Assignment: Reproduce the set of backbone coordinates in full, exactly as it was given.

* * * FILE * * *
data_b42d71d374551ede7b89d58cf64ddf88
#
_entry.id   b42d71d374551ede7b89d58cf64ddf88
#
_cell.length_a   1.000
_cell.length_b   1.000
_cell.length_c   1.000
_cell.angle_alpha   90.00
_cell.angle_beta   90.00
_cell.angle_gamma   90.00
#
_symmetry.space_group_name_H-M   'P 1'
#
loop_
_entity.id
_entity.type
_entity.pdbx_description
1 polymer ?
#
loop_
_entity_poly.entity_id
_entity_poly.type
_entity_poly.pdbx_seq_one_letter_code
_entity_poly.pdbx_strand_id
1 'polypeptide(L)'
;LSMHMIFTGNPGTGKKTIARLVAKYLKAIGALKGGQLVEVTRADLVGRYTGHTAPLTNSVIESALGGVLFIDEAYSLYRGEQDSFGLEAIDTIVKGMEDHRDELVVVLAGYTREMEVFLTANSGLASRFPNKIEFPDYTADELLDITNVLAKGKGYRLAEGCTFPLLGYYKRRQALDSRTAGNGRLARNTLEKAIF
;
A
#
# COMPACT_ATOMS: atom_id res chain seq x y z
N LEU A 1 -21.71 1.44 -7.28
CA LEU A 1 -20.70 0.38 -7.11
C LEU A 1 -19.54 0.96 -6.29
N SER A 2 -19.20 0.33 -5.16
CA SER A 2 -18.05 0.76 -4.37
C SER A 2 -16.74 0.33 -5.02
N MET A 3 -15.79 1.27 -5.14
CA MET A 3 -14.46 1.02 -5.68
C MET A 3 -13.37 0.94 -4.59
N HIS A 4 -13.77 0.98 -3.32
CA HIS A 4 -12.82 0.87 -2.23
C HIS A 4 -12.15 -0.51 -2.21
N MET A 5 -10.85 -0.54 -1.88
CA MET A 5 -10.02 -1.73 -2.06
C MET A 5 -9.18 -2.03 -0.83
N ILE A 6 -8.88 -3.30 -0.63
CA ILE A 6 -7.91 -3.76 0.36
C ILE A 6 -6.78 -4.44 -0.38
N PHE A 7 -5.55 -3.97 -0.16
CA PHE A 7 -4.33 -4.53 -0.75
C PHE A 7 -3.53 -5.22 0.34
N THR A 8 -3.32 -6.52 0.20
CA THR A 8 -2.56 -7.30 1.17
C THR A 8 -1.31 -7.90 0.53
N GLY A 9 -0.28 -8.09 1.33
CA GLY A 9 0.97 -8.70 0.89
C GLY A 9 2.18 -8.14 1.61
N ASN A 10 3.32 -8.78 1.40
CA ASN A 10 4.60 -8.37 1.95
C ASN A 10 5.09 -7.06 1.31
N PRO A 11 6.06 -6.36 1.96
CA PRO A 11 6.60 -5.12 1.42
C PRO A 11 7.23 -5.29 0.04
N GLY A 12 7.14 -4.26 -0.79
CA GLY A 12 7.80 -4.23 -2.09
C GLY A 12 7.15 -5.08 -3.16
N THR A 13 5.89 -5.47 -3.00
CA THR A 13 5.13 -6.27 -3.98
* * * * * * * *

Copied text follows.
data_b42d71d374551ede7b89d58cf64ddf88
#
_entry.id   b42d71d374551ede7b89d58cf64ddf88
#
_cell.length_a   1.000
_cell.length_b   1.000
_cell.length_c   1.000
_cell.angle_alpha   90.00
_cell.angle_beta   90.00
_cell.angle_gamma   90.00
#
_symmetry.space_group_name_H-M   'P 1'
#
loop_
_entity.id
_entity.type
_entity.pdbx_description
1 polymer ?
#
loop_
_entity_poly.entity_id
_entity_poly.type
_entity_poly.pdbx_seq_one_letter_code
_entity_poly.pdbx_strand_id
1 'polypeptide(L)'
;LSMHMIFTGNPGTGKKTIARLVAKYLKAIGALKGGQLVEVTRADLVGRYTGHTAPLTNSVIESALGGVLFIDEAYSLYRGEQDSFGLEAIDTIVKGMEDHRDELVVVLAGYTREMEVFLTANSGLASRFPNKIEFPDYTADELLDITNVLAKGKGYRLAEGCTFPLLGYYKRRQALDSRTAGNGRLARNTLEKAIF
;
A
#
# COMPACT_ATOMS: atom_id res chain seq x y z
N LEU A 1 -21.71 1.44 -7.28
CA LEU A 1 -20.70 0.38 -7.11
C LEU A 1 -19.54 0.96 -6.29
N SER A 2 -19.20 0.33 -5.16
CA SER A 2 -18.05 0.76 -4.37
C SER A 2 -16.74 0.33 -5.02
N MET A 3 -15.79 1.27 -5.14
CA MET A 3 -14.46 1.02 -5.68
C MET A 3 -13.37 0.94 -4.59
N HIS A 4 -13.77 0.98 -3.32
CA HIS A 4 -12.82 0.87 -2.23
C HIS A 4 -12.15 -0.51 -2.21
N MET A 5 -10.85 -0.54 -1.88
CA MET A 5 -10.02 -1.73 -2.06
C MET A 5 -9.18 -2.03 -0.83
N ILE A 6 -8.88 -3.30 -0.63
CA ILE A 6 -7.91 -3.76 0.36
C ILE A 6 -6.78 -4.44 -0.38
N PHE A 7 -5.55 -3.97 -0.16
CA PHE A 7 -4.33 -4.53 -0.75
C PHE A 7 -3.53 -5.22 0.34
N THR A 8 -3.32 -6.52 0.20
CA THR A 8 -2.56 -7.30 1.17
C THR A 8 -1.31 -7.90 0.53
N GLY A 9 -0.28 -8.09 1.33
CA GLY A 9 0.97 -8.70 0.89
C GLY A 9 2.18 -8.14 1.61
N ASN A 10 3.32 -8.78 1.40
CA ASN A 10 4.60 -8.37 1.95
C ASN A 10 5.09 -7.06 1.31
N PRO A 11 6.06 -6.36 1.96
CA PRO A 11 6.60 -5.12 1.42
C PRO A 11 7.23 -5.29 0.04
N GLY A 12 7.14 -4.26 -0.79
CA GLY A 12 7.80 -4.23 -2.09
C GLY A 12 7.15 -5.08 -3.16
N THR A 13 5.89 -5.47 -3.00
CA THR A 13 5.13 -6.27 -3.98